Director: Bennett Miller
MPAA Rating: PG-13
Running Time: 133 min.
The Oakland A’s had a pretty good season in 2001, but their post-season loss to the Yankees was depressing for everyone–especially the A’s general manager, Billy Beane. The A’s can’t compete with big money teams, and now they’re losing three of their best players. Billy knows their current scouting strategy isn’t working, and when he meets Peter Brand, a recent Yale graduate who believes in putting together teams based on the statistical probability of players scoring runs, he decides to give the “economics” approach to baseball a shot. To the frustration of the traditionalist scouts and coach, Billy and Peter pack their team with cheap players that none of the other teams want, but who Peter insists will get on base. As the season starts off with a series of crushing defeats, Billy begins to question his decisions and whether or not he will have a career at the end of the year.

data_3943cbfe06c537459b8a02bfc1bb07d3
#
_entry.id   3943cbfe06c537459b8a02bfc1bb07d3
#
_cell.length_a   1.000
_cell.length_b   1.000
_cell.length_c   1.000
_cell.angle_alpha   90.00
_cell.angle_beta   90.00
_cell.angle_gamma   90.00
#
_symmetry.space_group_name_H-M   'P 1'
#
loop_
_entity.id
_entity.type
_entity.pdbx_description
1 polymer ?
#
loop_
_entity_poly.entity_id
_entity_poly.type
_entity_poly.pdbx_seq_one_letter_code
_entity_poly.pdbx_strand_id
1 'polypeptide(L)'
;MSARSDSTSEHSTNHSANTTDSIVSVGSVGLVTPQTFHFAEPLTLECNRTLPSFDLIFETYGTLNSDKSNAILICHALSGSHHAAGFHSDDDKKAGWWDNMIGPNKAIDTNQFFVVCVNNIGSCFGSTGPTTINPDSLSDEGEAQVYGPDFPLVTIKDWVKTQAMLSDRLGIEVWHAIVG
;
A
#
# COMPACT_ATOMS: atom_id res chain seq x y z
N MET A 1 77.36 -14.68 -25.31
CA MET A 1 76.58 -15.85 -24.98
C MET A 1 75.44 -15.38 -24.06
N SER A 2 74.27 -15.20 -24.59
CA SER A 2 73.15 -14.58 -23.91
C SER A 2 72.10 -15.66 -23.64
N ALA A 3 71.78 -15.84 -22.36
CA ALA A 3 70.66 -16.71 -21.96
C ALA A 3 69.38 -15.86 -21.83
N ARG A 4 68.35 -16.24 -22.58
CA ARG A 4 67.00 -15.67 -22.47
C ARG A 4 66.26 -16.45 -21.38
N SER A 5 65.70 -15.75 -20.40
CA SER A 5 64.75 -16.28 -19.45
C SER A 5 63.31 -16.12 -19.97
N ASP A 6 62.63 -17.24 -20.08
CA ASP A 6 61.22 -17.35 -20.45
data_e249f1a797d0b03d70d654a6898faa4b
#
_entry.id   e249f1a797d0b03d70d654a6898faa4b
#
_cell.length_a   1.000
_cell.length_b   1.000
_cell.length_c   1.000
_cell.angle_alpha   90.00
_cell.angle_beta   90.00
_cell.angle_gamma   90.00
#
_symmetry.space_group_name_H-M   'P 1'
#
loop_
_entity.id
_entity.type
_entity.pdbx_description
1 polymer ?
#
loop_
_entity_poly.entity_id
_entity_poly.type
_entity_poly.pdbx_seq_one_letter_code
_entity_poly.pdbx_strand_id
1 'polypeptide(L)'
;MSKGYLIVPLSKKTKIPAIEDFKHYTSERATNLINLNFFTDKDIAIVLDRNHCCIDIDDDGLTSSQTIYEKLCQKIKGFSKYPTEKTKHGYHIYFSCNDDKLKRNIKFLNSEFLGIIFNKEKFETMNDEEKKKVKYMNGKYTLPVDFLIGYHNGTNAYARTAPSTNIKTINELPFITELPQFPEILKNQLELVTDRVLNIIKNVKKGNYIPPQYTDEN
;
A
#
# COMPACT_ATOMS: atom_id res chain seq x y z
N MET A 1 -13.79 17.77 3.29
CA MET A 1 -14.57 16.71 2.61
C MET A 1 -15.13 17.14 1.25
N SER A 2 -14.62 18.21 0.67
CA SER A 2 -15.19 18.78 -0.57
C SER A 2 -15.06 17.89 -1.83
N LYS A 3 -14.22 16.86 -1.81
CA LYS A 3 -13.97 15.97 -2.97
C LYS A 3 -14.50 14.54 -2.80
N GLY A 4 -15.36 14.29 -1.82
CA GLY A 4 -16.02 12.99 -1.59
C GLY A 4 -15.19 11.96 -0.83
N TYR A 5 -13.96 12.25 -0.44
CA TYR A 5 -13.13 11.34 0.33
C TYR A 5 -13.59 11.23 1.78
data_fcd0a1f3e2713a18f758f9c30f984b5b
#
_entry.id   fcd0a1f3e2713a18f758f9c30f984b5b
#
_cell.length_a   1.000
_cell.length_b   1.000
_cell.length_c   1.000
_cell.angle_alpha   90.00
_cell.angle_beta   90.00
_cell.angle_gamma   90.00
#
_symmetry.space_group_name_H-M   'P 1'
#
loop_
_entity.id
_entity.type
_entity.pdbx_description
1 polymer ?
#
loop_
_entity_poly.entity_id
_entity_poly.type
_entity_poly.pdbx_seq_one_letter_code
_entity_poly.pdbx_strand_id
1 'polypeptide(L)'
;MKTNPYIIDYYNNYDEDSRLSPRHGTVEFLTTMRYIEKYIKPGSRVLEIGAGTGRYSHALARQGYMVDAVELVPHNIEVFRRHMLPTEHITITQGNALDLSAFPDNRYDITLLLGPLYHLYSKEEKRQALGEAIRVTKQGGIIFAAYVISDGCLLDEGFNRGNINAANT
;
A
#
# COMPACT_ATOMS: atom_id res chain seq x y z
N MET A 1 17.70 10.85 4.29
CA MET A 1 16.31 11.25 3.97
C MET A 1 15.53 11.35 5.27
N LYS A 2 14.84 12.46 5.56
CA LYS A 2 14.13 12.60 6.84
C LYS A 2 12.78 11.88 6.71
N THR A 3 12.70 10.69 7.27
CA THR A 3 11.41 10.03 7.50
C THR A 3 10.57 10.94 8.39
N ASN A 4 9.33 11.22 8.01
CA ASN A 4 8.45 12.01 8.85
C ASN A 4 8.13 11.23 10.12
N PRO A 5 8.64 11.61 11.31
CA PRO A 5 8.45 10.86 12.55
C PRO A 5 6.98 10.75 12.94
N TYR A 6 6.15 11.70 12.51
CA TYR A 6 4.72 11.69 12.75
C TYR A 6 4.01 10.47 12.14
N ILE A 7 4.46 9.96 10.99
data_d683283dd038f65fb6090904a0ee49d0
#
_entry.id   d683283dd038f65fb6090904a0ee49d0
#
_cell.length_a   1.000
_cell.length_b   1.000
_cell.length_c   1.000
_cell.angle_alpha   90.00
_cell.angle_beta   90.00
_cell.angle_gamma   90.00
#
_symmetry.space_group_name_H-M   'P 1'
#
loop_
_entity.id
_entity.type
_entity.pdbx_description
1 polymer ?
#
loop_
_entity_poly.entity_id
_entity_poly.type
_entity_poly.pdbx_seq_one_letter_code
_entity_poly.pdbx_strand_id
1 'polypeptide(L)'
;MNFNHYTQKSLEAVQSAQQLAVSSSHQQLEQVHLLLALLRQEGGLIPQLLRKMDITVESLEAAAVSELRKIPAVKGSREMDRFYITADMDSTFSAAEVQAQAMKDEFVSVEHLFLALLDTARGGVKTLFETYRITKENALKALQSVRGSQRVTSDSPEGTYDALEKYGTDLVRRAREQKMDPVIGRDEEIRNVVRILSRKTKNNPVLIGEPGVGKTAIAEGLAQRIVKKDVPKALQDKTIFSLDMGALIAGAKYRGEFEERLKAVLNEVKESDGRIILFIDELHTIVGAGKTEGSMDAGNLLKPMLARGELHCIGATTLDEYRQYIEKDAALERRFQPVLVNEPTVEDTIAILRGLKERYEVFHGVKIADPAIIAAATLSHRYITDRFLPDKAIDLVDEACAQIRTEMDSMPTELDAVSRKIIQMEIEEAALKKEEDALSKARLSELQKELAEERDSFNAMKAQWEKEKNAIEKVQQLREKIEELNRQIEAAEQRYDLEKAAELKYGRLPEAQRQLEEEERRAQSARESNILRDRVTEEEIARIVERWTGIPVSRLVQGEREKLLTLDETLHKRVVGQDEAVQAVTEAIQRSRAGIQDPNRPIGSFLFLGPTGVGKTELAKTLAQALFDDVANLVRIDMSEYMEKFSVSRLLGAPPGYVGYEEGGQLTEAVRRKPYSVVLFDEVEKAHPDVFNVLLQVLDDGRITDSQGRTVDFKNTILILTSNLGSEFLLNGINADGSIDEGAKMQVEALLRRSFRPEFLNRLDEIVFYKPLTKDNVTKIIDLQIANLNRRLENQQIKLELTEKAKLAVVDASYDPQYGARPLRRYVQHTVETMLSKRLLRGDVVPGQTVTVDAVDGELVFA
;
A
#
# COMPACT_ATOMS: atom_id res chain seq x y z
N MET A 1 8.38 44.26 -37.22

No surprises from this underdog sports film, but the predictable plot didn’t make it any less fun to watch. The acting is great, suspense is built up well, and significant attention is given to Billy’s character development and his conflicting roles as a general manager and a father. Some of the shots were too dark and difficult to make out, and on a couple of occasions the audience needed more context as to the score and what inning they were playing to truly understand the stakes of the moment. But otherwise, it was a really enjoyable film. I would be surprised if it won the Oscar next week–there are some really impressive contenders this year–but we’ll see what happens.